Padmakumar VC, Speer K, Pal-Ghosh S Masiuk K, Ryscavage A, Dengler S, Hwang S, Edwards J, Coppola V, Tessarollo L, Stepp MA, and Yuspa SH. Spontaneous skin erosions and reduced skin and corneal wound healing characterize CLIC4 null mice. Am J Pathol. 2012 Jul;181(1):74-84. Epub 2012 May 18. PMID:22613027

Diril MK, Ratnacaram CK, Padmakumar VC, Du T, Wasser M, Coppola V, Tessarollo L, Kaldis P. Cyclin-dependent kinase 1 (cdk1) is essential for cell division and suppression of DNA re-replication but not for liver regeneration. Proc Natl Acad Sci USA. 2012;109(10): 3826-31. PMCID:PMC3309725.

Wirth EK, Conrad M, Winterer J, Wozny C, Carlson BA, Roth S, Schmitz D, Bornkamm GW, Coppola V, Tessarollo L, Schomburg L Kohrle J, Hatfield DL, Schweizer U. Neuronal selenoprotein expression is required for interneuron development and prevents seizures and neurodegeneration. FASEB J. 2010; 24(3): 844-52. PMCID:PMC2830140.

Satyanarayana A, Gudmundsson KO, Chen X, Coppola V, Tessarollo L, Keller JR, Hou SX. rapGEF2 is essential for embryonic hematopoiesis but dispensable for adult hematopoiesis. Blood 2010 July 1. PMCID: PMC2974602.

Tessarollo L, Palko ME, Akagi K, Coppola V. Gene targeting in mouse embryonic stem cells. Methods Mol Biol. 2009;530:141- 64.

Satyanarayana A, Berthet C, Lopez-Molina J, Coppola V, Tessarollo L, Kaldis P. Genetic substitution of Cdk1 by Cdk2 leads to embryonic lethality and loss of meiotic function of Cdk2. Development. 2008;135(20):3389-400. PMCID:PMC2668819.

Coppola V, Barrick CA, Bobisse S, Rodriguez-Galan MC, Pivetta M, Reynolds D, Howard OM, Palko ME, Esteban PF, Young HA, Rosato A, Tessarollo L.The scaffold protein Cybr is required for cytokine-modulated trafficking of leukocytes in vivo. Mol Cell Biol.2006;26:5249-58. PMCID:PMC1592701.

Esteban PF, Yoon HY, Becker J, Dorsey SG, Caprari P, Palko ME, Coppola V, Saragovi HU, Randazzo PA, Tessarollo L.A kinase-deficient TrkC receptor isoform activates Arf6-Rac1 signaling through the scaffold protein tamalin. J Cell Biol. 2006;173(2):291-9. PMCID:PMC2063819.

Coppola V, Barrick CA, Southon EA, Celeste A, Wang K, Chen B, Haddad el-B, Yin J, Nussenzweig A, Subramaniam A, Tessarollo L. Ablation of TrkA function in the immune system causes B cell abnormalities. Development. 2004;131(20):5185-95.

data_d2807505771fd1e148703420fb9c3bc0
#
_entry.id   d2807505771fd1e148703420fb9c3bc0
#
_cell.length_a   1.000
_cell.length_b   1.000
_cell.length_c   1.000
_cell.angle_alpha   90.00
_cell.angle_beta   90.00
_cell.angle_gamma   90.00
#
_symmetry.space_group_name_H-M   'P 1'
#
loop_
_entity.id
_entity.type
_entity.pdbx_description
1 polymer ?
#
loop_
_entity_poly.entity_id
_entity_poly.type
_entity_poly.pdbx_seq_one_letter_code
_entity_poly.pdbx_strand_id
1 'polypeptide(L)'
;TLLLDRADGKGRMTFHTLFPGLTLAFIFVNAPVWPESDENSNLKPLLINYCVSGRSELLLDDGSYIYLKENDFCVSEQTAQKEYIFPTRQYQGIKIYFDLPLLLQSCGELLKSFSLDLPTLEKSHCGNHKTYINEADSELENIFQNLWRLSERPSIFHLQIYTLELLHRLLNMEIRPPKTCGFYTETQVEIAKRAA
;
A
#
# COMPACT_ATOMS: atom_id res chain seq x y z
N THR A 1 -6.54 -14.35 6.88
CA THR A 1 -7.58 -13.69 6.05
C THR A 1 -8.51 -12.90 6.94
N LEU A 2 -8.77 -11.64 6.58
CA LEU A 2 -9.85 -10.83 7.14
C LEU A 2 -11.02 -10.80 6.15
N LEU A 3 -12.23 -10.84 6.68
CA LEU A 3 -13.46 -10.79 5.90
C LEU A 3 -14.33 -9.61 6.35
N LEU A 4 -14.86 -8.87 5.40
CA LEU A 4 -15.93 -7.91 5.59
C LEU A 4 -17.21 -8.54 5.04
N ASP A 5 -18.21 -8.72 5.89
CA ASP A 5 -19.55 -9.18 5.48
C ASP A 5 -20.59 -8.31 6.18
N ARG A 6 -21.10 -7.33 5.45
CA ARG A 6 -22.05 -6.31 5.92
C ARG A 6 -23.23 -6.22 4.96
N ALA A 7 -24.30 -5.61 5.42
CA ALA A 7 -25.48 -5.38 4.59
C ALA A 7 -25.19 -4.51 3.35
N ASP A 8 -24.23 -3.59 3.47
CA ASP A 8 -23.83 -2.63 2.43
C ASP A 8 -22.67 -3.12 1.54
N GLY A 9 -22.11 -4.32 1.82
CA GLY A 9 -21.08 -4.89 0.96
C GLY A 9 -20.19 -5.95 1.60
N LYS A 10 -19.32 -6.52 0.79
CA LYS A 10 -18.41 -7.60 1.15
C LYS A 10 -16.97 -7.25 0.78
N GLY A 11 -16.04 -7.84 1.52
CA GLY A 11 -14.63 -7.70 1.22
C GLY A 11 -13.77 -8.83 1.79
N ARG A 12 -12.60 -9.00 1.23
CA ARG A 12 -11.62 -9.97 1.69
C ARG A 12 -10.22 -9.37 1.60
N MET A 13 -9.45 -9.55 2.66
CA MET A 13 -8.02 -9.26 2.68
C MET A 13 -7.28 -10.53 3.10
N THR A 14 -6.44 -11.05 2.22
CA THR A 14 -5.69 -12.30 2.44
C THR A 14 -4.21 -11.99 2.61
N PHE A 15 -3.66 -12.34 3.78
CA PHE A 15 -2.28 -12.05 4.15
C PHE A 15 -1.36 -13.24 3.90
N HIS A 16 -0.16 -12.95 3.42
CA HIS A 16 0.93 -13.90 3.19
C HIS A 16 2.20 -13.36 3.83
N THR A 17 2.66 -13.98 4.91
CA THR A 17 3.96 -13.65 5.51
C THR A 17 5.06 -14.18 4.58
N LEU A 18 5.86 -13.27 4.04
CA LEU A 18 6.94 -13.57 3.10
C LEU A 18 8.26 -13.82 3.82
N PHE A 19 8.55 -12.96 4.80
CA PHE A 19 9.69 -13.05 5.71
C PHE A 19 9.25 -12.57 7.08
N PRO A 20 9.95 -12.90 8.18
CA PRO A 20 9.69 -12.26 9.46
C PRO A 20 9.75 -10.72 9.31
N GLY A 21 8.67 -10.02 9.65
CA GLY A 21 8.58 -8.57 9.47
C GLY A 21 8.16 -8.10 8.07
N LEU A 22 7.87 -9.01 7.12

Tessarollo L., Coppola V., and Fritzsch B. NT-3 replacement with brain-derived neurotrophic factor redirects vestibular nerve fibers to the cochlea. J Neurosci. 2004; 24: 2575-84.

Sharan SK, Pyle A., Coppola V., Babus J., Swaminathan S., Benedict J., Swing D., Martin BK., Tessarollo L., Evans JP, Flaws JA., and Handel MA. BRCA2 deficiency in mice leads to meiotic impairment and infertility. Development, 2004; 131 131-142.

Wilson SM, Bhattacharyya B, Rachel RA, Coppola V, Tessarollo L, Householder DB, Fletcher CF, Miller RJ, Copeland NG, Jenkins NA. Synaptic defects in ataxia mice result from a mutation in Usp14, encoding a ubiquitin-specific protease. Nat Genet. 2002;32(3):420-5.

Celeste A, Petersen S, Romanienko PJ, Fernandez-Capetillo O, Chen HT, Sedelnikova OA, Reina-San-Martin B, Coppola V, Meffre E, Difilippantonio MJ, Redon C, Pilch DR, Olaru A, Eckhaus M, Camerini-Otero RD, Tessarollo L, Livak F, Manova K, Bonner WM, Nussenzweig MC, Nussenzweig A.Genomic instability in mice lacking histone H2AX. Science.2002;296:922-7.

Coppola V, Kucera J, Palko ME, Martinez-De Velasco J, Lyons WE, Fritzsch B, Tessarollo L. Dissection of NT3 functions in vivo by gene replacement strategy. Development. 2001;128:4315-27.

Coppola V, Veronesi A, Indraccolo S, Calderazzo F, Mion M, Minuzzo S, Esposito G, Mauro D, Silvestri B, Gallo P, Falagiani P, Amadori A, Chieco-Bianchi L. Lymphoproliferative disease in human peripheral blood mononuclear cell-injected SCID mice. IV. Differential activation of human Th1 and Th2 lymphocytes and influence of the atopic status on lymphoma development. J Immunol. 1998;160(5):2514-22.